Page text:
The Quebecois Party´s Rule on Religious Attire in the Workplace Essay

The Quebecois Party´s Rule on Religious Attire in the Workplace Essay

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The Quebecois party plans to enforce restrictions on government workers from wearing attire that expresses religious identity while at work. These cultural symbols are deemed as being “overt and conspicuous,” laying out the new rules that affects a range of individuals. “Everyone from judges to teachers,” now must “doff their hijabs, kippas, niqabs, turbans, and outsize crucifixes.” Child care centers are also restricted from serving “kosher or halal foods.” The only way government employees can wear anything that covers their face is by reason of weather conditions only. The minister of the party, Bernard Drainville claims that in the Charter of Quebec Values, it mentions that the bill is necessary in order to “recognize and affirm some of the fundamental values that define us as Quebecers.” However, this issue has caused a severe division between perceptions of those in favor and those who oppose it, due to the span of opinions on the moral and ethical effects that will result from it. Similar to dividedness of the issue, Quebec is also quite separate ethnically having the diversity concentrated in Montreal and more uniform (white) demographic in the outskirts of the province. White Francophone individuals comprise the majority of those in favor and essentially supports Le Parti Quebecois’s objective of gaining independence from Canada. The ban has targeted many “religious minorities—in particular, veiled Muslim women, mostly in and around Montreal.”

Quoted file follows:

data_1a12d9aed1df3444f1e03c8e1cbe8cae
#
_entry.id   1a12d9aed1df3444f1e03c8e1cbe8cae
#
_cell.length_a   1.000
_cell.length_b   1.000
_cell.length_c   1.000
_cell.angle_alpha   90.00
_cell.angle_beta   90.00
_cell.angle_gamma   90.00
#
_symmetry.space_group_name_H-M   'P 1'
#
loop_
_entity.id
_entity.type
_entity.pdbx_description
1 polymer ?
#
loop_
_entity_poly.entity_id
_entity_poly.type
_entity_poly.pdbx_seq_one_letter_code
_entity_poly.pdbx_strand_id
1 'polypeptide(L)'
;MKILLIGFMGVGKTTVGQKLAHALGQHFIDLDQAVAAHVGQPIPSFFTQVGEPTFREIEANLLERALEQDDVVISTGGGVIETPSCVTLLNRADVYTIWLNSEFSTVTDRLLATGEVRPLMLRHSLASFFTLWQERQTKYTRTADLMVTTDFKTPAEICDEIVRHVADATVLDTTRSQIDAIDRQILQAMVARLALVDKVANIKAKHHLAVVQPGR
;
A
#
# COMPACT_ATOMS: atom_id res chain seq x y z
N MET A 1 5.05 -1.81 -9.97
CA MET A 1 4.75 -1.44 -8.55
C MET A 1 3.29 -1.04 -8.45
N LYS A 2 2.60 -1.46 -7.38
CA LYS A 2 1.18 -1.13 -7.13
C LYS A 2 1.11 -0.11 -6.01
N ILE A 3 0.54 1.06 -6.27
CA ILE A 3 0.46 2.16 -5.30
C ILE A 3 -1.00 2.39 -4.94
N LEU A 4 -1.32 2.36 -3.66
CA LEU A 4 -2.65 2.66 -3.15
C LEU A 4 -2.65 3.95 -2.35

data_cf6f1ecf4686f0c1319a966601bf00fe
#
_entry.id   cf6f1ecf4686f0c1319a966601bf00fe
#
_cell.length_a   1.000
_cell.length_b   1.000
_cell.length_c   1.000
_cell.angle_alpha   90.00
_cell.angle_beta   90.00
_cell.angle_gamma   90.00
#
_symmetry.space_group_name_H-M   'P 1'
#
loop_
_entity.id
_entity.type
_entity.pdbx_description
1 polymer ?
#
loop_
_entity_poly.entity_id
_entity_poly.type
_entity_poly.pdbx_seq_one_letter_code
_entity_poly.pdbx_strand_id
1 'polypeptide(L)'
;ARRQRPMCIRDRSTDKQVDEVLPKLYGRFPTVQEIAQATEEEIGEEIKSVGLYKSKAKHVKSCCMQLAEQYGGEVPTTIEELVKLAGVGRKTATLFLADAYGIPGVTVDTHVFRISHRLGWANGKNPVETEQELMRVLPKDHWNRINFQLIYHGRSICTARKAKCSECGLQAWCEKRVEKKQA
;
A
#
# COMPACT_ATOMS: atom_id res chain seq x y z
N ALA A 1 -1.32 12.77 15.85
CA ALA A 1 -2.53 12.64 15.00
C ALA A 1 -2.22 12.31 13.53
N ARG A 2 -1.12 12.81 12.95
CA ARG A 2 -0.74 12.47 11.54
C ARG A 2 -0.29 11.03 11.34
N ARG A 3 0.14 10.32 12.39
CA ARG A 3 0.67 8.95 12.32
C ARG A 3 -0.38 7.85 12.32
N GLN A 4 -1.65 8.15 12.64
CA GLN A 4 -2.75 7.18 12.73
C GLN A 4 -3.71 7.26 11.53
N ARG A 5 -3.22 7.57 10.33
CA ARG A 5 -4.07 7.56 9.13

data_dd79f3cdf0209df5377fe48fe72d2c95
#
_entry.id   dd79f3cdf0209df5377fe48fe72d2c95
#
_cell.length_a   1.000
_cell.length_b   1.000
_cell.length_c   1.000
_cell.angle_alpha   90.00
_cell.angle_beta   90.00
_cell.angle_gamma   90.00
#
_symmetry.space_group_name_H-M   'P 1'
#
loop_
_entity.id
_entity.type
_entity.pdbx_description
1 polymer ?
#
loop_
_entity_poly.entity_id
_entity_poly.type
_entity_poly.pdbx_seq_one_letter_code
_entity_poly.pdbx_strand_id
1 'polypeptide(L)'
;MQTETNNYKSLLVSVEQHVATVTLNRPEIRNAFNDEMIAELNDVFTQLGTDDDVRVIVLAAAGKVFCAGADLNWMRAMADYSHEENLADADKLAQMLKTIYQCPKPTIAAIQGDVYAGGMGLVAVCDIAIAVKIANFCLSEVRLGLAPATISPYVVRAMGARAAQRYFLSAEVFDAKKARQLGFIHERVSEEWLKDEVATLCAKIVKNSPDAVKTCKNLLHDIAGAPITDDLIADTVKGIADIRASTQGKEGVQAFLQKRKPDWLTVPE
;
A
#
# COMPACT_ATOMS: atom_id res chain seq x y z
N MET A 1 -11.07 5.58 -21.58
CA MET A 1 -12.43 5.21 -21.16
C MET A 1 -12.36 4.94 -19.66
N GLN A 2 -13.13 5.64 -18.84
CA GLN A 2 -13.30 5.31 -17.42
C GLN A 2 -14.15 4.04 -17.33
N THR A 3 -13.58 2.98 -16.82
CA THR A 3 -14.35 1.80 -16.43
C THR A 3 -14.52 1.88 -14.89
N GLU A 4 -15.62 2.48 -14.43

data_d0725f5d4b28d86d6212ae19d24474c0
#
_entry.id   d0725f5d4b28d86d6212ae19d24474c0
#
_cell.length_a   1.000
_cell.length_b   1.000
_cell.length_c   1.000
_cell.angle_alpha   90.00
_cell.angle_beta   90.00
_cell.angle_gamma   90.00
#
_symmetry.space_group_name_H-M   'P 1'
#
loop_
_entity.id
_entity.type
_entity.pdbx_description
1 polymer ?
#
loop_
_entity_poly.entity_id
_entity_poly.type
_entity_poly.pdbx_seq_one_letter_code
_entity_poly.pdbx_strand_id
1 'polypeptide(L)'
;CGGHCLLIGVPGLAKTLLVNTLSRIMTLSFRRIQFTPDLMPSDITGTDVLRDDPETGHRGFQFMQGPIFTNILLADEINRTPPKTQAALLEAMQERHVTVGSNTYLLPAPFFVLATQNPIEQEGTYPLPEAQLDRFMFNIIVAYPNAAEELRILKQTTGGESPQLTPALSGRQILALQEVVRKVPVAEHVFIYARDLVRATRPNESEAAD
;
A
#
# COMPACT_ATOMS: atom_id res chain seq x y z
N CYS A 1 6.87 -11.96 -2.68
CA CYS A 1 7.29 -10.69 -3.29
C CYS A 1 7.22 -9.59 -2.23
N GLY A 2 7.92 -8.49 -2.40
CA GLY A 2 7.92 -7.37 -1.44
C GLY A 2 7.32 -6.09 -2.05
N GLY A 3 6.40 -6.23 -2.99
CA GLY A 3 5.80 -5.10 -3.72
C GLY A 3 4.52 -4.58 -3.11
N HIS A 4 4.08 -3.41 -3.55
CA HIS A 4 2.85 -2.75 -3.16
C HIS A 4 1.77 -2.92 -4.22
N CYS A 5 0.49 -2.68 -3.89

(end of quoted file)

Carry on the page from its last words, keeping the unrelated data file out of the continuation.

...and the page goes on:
The most apparent human right issue is the freedom of expression, whether it is of cultural and/or religious affiliation, through the physical display of their identity. The ban is illegalizing government employees from wearing this physical specimen of religious identity, being tha...

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...k of understanding. Since they were brought up with the mentalities of their parents, their minds have been molded and conditioned to perceive their “normal” practices as the norm. Being the other practices are rather different, they cause discrepancies in the Francophone perception and thus lead to criticism and opposing opinions. This is a challenging issue, being that the points of view are so split; there are only really two extremes that are present in the Quebecoise society. I personally think the ban forces more tradeoffs and oppression of a specific cultural identity, while being significantly less effective on the white Quebecois population. The acceptance of double standards has been made possible by the preconceived notions of the people, along with the political objective to make Quebec culturally unison through the forcing oppression on its minorities.

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